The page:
Faces of the Affordable Care Act: Falling through the cracks of the health law

Woman's variable income puts coverage out of reach

By Marissa Harshman, Columbian health reporter

Published:

 
photoCheryl Landes

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Cheryl Landes hasn't been able to afford health insurance for the last couple years, and the implementation of the Affordable Care Act won't likely change that.

Landes is a full-time freelance technical writer living in east Vancouver. Until about two years ago, Landes worked through an agency that offered insurance coverage. When her contract ended, Landes paid the $450 a month to continue her insurance under the COBRA law.

Examining health care reform

Editor's note: This is the fourth in a series of stories looking at how the Affordable Care Act affects residents of Clark County.

The Columbian is sharing the stories of residents who have found cheaper health insurance through the state-based exchange, qualified for expanded Medicaid, opted to pay a penalty rather than purchase a health plan or are unhappy with the new insurance offerings.

She looked into individual health plans, but found even the least expensive plans cost about $600 per month.

"There was just no way," Landes, 54, said.

Once her COBRA benefits ran out, Landes became one of the county's estimated 57,000 uninsured residents. She did find and buy dental insurance for $54 per month.

When the state-based insurance exchange, Washington Healthplanfinder, opened for business last month, Landes browsed the plans to see whether its premiums were more affordable.

Landes' income varies from year to year, but she said she usually makes more than $46,000 — the threshold for her to qualify for a federal tax credit. She plugged a few different income scenarios into the website, http://www.wahealthplanfinder.org.

The cheapest plans she found — bronze-level plans, for which the insurer pays 60 percent of medical costs and the policyholder pays 40 percent — have monthly premiums ranging from $350 to $500 and annual deductibles of $5,000 to $6,000. Silver and gold plans cost more.

Health insurance profile

• Name: Cheryl Landes.

• Age: 54.

• Family members: Single.

• Annual family income: More than $46,000 (threshold for subsidy).

• Current coverage: Uninsured.

• Qualify for federal subsidy? No.

• New coverage: Pay penalty.

Without tax credits, Landes said all those plans are too expensive for her budget.

"My annual income is good for Vancouver, but the problem is I don't make the same amount every month," she said.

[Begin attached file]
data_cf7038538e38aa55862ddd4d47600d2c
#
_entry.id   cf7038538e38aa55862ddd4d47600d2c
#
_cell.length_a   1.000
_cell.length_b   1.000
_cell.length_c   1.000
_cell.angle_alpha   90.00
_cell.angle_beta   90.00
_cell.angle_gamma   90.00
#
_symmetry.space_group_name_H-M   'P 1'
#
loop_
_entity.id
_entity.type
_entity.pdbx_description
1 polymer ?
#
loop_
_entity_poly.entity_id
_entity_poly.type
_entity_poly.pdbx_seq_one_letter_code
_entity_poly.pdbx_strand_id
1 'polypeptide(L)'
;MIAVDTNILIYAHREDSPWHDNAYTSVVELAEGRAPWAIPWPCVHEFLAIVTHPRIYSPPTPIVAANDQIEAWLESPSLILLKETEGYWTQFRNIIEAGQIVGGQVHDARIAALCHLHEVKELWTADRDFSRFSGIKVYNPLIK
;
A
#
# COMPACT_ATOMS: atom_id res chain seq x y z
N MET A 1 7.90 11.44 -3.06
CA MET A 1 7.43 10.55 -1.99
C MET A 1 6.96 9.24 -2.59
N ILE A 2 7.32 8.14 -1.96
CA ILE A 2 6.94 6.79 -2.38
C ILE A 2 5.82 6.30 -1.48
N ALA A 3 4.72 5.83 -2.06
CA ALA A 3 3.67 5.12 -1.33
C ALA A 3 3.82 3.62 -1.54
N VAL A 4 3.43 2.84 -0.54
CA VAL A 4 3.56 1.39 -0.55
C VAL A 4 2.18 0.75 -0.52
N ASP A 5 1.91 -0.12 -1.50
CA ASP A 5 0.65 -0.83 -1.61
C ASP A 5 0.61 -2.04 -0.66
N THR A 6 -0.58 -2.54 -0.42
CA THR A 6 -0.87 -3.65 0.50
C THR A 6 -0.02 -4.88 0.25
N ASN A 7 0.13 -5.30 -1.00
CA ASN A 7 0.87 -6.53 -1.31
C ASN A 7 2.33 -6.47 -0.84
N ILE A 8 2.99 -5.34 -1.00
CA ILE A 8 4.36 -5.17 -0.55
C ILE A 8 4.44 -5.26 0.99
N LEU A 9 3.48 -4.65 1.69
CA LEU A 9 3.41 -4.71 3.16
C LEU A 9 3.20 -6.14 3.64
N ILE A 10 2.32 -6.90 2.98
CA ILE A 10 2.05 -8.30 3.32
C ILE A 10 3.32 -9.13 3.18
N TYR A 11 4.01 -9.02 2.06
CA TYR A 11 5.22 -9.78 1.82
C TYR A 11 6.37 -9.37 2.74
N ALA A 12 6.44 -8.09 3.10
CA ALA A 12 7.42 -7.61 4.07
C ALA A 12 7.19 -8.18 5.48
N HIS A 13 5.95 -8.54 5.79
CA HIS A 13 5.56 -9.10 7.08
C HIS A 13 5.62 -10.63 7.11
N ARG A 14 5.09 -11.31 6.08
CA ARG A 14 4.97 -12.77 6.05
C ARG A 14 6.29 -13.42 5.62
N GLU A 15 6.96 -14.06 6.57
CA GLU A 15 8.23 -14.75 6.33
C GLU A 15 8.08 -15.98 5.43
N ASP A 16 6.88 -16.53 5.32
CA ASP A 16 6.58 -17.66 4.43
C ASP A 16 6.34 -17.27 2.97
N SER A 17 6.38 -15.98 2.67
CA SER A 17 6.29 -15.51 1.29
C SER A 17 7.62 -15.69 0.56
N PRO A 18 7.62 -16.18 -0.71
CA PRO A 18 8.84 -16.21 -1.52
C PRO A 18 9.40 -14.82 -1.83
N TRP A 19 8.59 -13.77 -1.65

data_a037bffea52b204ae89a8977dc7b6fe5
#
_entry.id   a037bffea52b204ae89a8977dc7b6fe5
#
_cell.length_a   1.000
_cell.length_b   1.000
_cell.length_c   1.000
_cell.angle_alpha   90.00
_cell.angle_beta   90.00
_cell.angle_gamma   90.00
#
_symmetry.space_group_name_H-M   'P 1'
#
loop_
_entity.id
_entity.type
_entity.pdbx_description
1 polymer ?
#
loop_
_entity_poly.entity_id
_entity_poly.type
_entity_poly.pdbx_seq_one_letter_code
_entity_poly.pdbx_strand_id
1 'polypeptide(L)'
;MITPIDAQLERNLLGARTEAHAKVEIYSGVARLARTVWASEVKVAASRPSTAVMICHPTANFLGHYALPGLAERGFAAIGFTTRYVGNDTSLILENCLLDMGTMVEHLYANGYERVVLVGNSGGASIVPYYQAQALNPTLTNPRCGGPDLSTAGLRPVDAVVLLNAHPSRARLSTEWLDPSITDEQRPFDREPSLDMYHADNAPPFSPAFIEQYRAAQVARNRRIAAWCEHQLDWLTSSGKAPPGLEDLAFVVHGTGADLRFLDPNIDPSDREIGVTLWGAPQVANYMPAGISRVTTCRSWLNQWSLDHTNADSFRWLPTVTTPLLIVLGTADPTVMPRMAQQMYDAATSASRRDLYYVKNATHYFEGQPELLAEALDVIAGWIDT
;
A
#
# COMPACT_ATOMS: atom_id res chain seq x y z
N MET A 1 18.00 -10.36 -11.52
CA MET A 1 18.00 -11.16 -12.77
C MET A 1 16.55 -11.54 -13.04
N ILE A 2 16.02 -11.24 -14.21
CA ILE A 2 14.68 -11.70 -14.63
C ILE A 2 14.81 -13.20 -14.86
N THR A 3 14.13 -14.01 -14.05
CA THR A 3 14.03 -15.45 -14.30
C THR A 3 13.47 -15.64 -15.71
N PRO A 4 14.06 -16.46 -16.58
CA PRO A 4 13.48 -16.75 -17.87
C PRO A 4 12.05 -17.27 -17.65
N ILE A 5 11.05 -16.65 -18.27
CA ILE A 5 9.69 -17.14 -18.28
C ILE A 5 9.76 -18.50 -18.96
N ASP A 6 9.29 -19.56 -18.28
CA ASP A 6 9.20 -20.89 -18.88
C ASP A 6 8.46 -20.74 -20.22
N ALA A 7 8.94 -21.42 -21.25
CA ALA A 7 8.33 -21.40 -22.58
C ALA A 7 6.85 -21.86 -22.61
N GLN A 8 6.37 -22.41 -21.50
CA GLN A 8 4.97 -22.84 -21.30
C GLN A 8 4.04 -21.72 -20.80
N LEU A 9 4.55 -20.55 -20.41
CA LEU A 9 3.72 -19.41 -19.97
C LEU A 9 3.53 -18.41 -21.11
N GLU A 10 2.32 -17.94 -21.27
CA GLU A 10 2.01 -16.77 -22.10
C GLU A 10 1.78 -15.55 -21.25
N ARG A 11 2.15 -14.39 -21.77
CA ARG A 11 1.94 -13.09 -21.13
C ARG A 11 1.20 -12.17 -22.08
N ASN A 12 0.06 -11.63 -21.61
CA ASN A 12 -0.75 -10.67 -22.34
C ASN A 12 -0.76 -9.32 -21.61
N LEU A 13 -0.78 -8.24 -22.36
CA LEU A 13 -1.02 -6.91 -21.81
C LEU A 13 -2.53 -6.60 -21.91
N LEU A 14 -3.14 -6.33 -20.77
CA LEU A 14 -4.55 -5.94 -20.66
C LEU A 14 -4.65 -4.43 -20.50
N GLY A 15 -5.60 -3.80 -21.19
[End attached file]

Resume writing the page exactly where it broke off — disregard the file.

Landes has regular clients, but she doesn't always know when they're going to call. The unpredictable income makes it difficult for Landes to commit to a high monthly payment for medical insurance, she said.

Her work comes with some extra expenses. Landes also maintains a second apartment in Massachusetts, where she stays while working onsite with clients or attending meetings. Renting the apartment proved to be less expensive than staying in hotels for weeks at a time, Landes said.

"If I didn't do that, I wouldn't be working," she said of maintaining the Massachusetts apartment.

In addition to the unpredictable income and paying two rents, Landes is supporting her mother. Landes shares her Vancouver apartment with her mother and helps pay for her mom's other living expenses.

"It's quite difficult," Landes said.

Landes is waiting to make a decision on purchasing insurance until her tax preparer finishes and files her 2013 income taxes. Unless her income is low enough to receive a federal tax credit, she'll likely forgo insurance coverage and pay the penalty for being uninsured.

Beginning Jan. 1, most U.S. residents are required to have health insurance or face fines. In 2014, the penalty for being uninsured is $95 per adult or 1 percent of the family income, whichever is greater. The fine increases the following years.

"It's going to be cheaper for me to pay the penalty than it is for me to pay each month (for insurance)," Landes said.

"I can't take on another bill," she said.

Landes feels like she and others in similar situations are falling through the cracks of the Affordable Care Act.

"We're working, we're doing everything we're supposed to be doing, and now we're being penalized because we can't afford insurance because it's too expensive," Landes said. "This is not the right solution."

Landes said she will continue to pay for her annual medical checkups and flu shots out of pocket, as she has for the last couple years, and hope that her good health continues until she can afford insurance.